Yawning skills gap costing UK jobs

Feb 02 2004 by Brian Amble Print This Article

One of the largest surveys of employers ever undertaken in England has revealed major skills shortages in the workforce and insufficient workplace training.

The survey of 72,100 employers by the Learning and Skills Council (LSC), the body responsible for all post-16 work-based learning and adult education outside universities, was carried out between April and June 2003.

It revealed that more than one in ten workers (11 per cent) are considered to be incompetent by their employers– the equivalent of 2.4 million people.

While employers said that incompetence was largely due to inexperience, a significant number of skills gaps were attributed to a ‘lack of motivation’ (33 per cent), ‘failure to train staff’ (29 per cent) and ‘not keeping up with change’ (27 per cent).

But employers are also to blame for failing to help staff acquire the skills and motivation needed to carry out their jobs efficiently - almost a third of employers admitted that their own failure to train staff was contributing to skills-related problems.

More than one in five employers (22 per cent) said their workforce's skills were not up to scratch. This figure has a direct impact on the bottom line for a third of employers, who said that it resulted in higher operating costs, orders being lost and new product development being delayed.

Over a fifth of these employers also said they lost orders as a result, with quality and customer service also significantly affected.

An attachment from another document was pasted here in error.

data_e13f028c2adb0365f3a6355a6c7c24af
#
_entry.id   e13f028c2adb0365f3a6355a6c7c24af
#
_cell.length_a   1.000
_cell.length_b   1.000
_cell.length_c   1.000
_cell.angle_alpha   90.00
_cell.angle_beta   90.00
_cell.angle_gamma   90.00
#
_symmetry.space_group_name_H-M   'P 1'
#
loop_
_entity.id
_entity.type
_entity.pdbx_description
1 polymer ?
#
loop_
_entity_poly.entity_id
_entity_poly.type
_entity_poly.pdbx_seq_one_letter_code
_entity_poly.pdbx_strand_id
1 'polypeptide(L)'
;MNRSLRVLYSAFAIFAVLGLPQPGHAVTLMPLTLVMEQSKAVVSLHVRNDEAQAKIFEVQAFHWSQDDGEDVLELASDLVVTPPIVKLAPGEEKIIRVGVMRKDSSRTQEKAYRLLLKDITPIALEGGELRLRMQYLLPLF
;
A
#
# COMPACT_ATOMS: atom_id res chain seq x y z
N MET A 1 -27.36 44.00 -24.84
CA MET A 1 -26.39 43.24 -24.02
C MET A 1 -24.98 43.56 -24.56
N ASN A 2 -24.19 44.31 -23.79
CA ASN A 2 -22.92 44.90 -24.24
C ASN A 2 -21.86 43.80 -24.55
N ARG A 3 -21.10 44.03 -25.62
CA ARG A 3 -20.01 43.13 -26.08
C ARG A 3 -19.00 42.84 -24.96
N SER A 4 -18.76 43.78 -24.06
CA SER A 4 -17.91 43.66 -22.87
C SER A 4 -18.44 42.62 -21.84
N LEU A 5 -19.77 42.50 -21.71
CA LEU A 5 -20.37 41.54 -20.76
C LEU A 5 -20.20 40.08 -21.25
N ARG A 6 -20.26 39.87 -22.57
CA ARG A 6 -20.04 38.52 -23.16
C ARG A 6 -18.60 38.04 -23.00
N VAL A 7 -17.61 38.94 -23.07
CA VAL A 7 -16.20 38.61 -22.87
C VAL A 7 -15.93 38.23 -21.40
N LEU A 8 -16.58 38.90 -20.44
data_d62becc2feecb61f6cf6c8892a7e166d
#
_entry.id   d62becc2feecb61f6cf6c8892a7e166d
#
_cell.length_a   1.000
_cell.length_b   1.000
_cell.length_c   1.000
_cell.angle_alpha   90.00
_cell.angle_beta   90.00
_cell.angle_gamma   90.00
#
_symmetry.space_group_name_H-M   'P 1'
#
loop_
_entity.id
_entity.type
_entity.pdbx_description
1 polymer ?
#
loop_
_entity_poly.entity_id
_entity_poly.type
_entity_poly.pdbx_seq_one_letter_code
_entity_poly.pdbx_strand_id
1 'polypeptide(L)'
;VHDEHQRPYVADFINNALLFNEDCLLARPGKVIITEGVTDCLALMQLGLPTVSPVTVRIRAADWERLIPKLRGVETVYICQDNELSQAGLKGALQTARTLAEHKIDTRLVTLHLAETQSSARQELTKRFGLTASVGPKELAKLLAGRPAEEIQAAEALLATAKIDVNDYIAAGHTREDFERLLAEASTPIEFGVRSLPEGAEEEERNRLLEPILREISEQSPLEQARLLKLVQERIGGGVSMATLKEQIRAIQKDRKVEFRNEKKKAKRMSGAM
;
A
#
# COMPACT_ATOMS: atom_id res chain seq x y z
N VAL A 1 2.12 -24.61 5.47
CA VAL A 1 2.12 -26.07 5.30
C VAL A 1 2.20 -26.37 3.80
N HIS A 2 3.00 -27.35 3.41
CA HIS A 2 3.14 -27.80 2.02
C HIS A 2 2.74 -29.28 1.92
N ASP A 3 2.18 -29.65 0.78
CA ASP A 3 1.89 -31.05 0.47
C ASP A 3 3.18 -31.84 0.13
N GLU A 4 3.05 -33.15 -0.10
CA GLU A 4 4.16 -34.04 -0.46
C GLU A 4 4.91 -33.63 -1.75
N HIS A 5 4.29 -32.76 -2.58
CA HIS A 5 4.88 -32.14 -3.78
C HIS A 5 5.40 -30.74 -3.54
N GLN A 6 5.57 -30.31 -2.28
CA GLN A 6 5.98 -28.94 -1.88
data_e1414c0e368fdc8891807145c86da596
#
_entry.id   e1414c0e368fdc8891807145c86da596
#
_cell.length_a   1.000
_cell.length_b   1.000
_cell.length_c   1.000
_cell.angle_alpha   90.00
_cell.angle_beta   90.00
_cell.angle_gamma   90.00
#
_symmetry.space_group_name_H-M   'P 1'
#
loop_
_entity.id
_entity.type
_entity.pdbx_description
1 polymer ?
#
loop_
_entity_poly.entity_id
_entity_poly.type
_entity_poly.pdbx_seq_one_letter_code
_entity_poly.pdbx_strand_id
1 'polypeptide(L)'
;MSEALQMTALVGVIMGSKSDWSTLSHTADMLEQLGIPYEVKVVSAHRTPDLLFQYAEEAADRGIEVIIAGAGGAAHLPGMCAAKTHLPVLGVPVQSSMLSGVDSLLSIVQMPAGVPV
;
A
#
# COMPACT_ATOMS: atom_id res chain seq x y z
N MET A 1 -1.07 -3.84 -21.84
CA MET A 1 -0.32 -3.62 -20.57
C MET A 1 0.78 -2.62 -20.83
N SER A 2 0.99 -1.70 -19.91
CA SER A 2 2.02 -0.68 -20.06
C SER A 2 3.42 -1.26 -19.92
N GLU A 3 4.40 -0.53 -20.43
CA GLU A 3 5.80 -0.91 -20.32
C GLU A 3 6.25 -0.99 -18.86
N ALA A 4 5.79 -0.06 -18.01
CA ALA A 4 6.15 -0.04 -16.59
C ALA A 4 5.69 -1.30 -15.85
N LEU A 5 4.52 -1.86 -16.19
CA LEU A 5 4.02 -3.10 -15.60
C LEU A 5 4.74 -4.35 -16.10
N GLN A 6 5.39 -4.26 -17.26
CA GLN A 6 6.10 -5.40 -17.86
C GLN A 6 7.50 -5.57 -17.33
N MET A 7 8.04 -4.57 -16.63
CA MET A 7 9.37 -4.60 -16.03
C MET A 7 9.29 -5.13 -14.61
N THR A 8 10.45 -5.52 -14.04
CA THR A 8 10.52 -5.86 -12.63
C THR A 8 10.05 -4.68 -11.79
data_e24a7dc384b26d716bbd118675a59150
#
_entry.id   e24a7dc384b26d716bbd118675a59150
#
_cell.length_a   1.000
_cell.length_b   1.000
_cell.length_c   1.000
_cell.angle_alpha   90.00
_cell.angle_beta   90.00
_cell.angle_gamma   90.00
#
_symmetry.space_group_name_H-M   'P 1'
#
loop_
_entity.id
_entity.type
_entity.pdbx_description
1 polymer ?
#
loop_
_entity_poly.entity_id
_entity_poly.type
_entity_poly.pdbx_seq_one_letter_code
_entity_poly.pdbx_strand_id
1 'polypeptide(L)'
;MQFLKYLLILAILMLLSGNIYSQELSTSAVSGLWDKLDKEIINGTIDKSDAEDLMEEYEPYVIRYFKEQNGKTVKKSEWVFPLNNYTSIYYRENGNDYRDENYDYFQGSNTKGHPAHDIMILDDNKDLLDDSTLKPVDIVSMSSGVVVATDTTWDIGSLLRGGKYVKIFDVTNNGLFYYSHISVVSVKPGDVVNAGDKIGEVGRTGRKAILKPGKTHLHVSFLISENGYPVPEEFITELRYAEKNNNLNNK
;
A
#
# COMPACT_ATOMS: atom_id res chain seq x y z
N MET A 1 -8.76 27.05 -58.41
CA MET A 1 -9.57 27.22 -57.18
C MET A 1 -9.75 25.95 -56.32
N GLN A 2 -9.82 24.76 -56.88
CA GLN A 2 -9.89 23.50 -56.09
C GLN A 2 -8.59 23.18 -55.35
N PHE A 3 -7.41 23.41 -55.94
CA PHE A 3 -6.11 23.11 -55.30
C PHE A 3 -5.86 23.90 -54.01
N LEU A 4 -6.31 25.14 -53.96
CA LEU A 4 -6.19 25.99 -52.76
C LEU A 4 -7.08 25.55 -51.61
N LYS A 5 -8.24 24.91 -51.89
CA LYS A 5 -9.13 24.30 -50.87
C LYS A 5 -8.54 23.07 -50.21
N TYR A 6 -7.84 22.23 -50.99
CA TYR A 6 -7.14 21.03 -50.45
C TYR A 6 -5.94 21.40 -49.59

Small businesses are the most likely to lose orders because of a lack of skilled staff.

A fifth of job vacancies – some 135,000 – are also going unfilled due to skill shortages, employers said, and they were loosing business to competitors as a result.

The figures come on the back of CBI data published in late 2003 showing that one in three companies are exporting jobs overseas, with a further four in ten feeling pressure to do so. A quarter of those polled cited labour skills as a key factor in their decision to relocate abroad.

Accountants Ernst and Young have put losses through lack of basic skills "as high as £10bn annually".

The research also reveals that the same lack of basic skills costs a typical business with 50 employees £165,000 a year. Significantly, output per hour worked is around 30 per cent higher in the US, France and Germany than in the UK. Up to a fifth of this productivity gap with Germany and France is as a direct result of lower skills levels in the UK.

The survey suggests that while eight out of ten employers are addressing skills deficiencies – and spending some spending some £4.5bn on training in the process - only half of employees are benefiting. Moreover, four out of ten employers had provided no training at all for their workforce in the 12 months prior to the survey.

Mark Haysom, Chief Executive of the LSC, said: “This survey is all about listening to and understanding the needs of business. To remain competitive both nationally and internationally, English businesses must be strategic about staff training and development.

"We need businesses to recognise the issues at stake here and work in partnership with us."